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The Federal Communications Commission has confirmed that it will delay any decision on whether to grant a waiver to DISH Network that will allow it to build an LTE broadband wireless network using mobile satellite spectrum.
DISH acquired approximately 40 GHz of spectrum in the 2GHz band when it bought out of bankruptcy satellite smartphone hopeful TerreStar and hybrid satellite and terrestrial network provider DBSD North America.
"The rulemaking process will best serve the public interest and maximise the long-term value of the spectrum for the American economy,”FCC spokesman Neil Grace told Bloomberg, parent company of Bloomberg BNA. A discussion of DISH's proposed plan for the 2GHz band has been scheduled for the FCC's next open meeting on March 12.
While the FCC has now given its approval for the acquisitions, the decision to hold off on the waiver leaves DISH in a position that Chairman Charlie Ergen indicated could change its plans for the spectrum. Speaking to industry analysts last month, Ergen stated that, if the waivers could be obtained in a timely manner, he saw the company's chances of success as "about 80 percent," which is the risk level DISH looks for when considering a business plan. He did not state that a delay would force the company to abandon its plans, but he continued, “If, by chance, we were not granted a waiver or it was kicked down the road without a decision to rulemaking, then I think that we'll have to … de-risk. And we have to look at other alternatives on what to do with the business and the spectrum, which would be unfortunate.”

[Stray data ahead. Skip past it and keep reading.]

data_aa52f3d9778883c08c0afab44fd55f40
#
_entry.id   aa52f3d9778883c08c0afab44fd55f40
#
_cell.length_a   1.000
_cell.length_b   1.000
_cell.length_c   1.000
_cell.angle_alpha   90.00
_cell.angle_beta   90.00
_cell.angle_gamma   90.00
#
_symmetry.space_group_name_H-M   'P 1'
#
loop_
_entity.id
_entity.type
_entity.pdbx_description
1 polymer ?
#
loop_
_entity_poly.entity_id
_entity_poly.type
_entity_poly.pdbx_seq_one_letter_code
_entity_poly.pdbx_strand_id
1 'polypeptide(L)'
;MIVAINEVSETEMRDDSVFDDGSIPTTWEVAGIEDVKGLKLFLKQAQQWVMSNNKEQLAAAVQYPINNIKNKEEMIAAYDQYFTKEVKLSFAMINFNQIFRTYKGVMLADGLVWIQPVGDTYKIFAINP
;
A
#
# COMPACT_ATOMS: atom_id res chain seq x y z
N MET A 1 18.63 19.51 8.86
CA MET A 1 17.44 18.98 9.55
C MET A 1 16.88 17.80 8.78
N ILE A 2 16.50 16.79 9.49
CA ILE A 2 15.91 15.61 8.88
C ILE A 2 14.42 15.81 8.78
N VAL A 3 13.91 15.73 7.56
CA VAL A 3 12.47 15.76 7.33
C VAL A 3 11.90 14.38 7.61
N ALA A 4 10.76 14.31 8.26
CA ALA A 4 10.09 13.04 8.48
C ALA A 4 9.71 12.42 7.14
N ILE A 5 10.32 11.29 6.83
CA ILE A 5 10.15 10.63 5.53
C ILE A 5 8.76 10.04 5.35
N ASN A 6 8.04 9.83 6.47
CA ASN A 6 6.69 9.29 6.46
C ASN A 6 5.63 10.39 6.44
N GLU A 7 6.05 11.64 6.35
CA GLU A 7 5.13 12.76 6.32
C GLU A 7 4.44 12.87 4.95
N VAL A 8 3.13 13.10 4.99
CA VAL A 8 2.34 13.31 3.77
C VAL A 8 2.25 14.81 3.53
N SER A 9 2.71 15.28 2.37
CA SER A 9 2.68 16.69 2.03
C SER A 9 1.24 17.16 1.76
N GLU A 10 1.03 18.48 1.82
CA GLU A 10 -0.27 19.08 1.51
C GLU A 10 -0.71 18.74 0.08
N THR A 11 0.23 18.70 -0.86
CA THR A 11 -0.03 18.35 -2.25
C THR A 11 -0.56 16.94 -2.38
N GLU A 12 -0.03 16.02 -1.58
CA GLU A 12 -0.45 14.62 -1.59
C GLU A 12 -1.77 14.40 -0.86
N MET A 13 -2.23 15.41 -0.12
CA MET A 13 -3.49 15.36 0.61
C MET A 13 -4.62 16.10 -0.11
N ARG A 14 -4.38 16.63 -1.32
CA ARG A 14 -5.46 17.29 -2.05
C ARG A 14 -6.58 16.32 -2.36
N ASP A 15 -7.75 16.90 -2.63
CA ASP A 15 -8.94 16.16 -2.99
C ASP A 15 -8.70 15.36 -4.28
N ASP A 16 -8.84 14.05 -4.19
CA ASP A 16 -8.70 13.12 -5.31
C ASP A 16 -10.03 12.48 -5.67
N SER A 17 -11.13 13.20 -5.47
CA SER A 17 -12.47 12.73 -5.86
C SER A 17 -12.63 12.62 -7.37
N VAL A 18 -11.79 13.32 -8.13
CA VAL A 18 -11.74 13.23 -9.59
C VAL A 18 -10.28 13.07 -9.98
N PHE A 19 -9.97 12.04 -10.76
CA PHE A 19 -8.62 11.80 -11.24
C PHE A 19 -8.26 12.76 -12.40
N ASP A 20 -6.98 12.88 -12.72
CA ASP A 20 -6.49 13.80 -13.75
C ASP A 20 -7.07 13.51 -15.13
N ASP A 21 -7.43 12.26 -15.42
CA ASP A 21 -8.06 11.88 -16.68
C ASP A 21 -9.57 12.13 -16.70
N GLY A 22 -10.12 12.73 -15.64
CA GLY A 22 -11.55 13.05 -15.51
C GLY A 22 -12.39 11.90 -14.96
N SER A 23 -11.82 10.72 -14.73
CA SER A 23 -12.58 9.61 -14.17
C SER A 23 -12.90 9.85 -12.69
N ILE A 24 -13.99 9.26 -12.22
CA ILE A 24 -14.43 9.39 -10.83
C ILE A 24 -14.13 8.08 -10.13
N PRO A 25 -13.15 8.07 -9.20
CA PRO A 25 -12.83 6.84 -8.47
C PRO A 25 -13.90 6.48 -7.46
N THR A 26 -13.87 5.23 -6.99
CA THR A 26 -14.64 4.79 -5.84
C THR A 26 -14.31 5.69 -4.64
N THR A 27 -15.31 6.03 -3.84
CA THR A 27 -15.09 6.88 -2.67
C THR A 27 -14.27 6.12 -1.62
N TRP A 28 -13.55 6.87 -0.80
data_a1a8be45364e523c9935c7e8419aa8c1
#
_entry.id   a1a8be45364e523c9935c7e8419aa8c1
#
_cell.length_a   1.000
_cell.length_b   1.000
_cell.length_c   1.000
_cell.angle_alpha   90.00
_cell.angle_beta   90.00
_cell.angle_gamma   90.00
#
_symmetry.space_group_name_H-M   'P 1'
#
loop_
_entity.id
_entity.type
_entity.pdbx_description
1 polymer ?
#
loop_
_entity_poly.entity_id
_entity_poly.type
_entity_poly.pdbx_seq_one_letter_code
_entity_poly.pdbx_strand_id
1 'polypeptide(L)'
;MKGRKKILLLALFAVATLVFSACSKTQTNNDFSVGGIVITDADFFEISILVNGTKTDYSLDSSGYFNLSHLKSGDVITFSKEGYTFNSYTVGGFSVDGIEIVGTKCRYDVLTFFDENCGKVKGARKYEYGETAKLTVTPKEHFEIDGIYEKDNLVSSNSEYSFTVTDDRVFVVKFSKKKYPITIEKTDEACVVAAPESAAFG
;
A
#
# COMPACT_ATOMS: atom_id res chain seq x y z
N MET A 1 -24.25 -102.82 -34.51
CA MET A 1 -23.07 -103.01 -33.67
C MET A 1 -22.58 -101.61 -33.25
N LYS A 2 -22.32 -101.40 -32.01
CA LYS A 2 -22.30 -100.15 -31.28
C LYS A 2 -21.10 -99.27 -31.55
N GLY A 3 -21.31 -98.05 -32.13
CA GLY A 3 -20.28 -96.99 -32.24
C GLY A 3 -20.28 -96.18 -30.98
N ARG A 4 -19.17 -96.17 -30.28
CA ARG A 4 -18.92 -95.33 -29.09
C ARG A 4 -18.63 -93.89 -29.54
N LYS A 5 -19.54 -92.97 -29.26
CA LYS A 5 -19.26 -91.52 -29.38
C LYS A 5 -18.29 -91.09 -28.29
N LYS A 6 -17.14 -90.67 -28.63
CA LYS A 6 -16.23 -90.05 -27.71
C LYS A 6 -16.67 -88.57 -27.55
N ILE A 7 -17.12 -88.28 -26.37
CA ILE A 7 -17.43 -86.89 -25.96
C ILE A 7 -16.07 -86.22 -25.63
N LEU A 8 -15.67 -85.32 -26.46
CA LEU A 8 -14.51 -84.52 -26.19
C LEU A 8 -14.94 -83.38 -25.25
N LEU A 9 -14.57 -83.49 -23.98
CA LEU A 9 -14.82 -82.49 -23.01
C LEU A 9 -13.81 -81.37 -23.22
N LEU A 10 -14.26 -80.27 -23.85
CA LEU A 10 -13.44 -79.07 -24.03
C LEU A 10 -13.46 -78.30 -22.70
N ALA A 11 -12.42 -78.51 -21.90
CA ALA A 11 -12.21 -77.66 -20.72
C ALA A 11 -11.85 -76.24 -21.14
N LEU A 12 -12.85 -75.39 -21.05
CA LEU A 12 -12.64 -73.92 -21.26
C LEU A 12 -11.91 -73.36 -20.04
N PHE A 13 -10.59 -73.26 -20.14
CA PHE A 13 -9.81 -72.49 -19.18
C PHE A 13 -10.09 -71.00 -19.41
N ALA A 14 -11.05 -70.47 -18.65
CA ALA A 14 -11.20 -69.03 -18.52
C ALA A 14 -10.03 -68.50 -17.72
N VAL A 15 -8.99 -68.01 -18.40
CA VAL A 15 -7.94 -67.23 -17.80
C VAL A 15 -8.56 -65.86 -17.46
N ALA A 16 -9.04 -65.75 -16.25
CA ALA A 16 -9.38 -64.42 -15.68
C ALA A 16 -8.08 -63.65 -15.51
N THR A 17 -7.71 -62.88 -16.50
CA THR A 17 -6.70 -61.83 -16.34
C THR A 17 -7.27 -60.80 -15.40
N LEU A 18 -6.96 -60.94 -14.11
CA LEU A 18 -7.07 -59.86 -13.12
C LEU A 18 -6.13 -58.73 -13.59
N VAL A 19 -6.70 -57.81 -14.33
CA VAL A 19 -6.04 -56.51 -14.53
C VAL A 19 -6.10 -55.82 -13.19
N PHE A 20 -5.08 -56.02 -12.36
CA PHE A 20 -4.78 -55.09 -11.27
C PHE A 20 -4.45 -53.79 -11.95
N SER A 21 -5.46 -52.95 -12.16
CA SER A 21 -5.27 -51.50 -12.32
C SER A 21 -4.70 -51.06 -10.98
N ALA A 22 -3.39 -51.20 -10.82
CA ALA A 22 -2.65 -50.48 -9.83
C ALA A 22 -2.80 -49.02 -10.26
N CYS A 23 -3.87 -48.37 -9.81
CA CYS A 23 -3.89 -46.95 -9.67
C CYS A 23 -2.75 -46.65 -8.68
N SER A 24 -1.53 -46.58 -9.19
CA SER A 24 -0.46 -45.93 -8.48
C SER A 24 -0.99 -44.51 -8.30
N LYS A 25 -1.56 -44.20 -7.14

DISH says that it remains willing to work with the FCC to resolve any concerns that would result in the waiver request being denied.
"Although we are disappointed that the FCC did not grant the integrated service and spare satellite waivers that DISH requested, we appreciate the cooperative spirit and diligent efforts of the Commission and its staff in reviewing our applications,” the company said in a written statement. “We worked hard to demonstrate that the grant of those waivers was in the public interest, and we wish that we had been successful. We believe that the denial of those waivers will delay the advancement of some of President Obama's and the FCC's highest priorities -- namely freeing up new spectrum for commercial use and introducing new mobile broadband competition. As we review our options, we will continue working with the FCC on the forthcoming 2 GHz Notice of Proposed Rulemaking to achieve those goals as expeditiously as possible. DISH is committed to helping the Administration and the FCC solve the existing spectrum crunch, and DISH believes that new competition is particularly critical given the expanding world of bit caps and restrictive data plans. We expect to close the DBSD and TerreStar transactions as soon as practicable."
By Tim McElgunn
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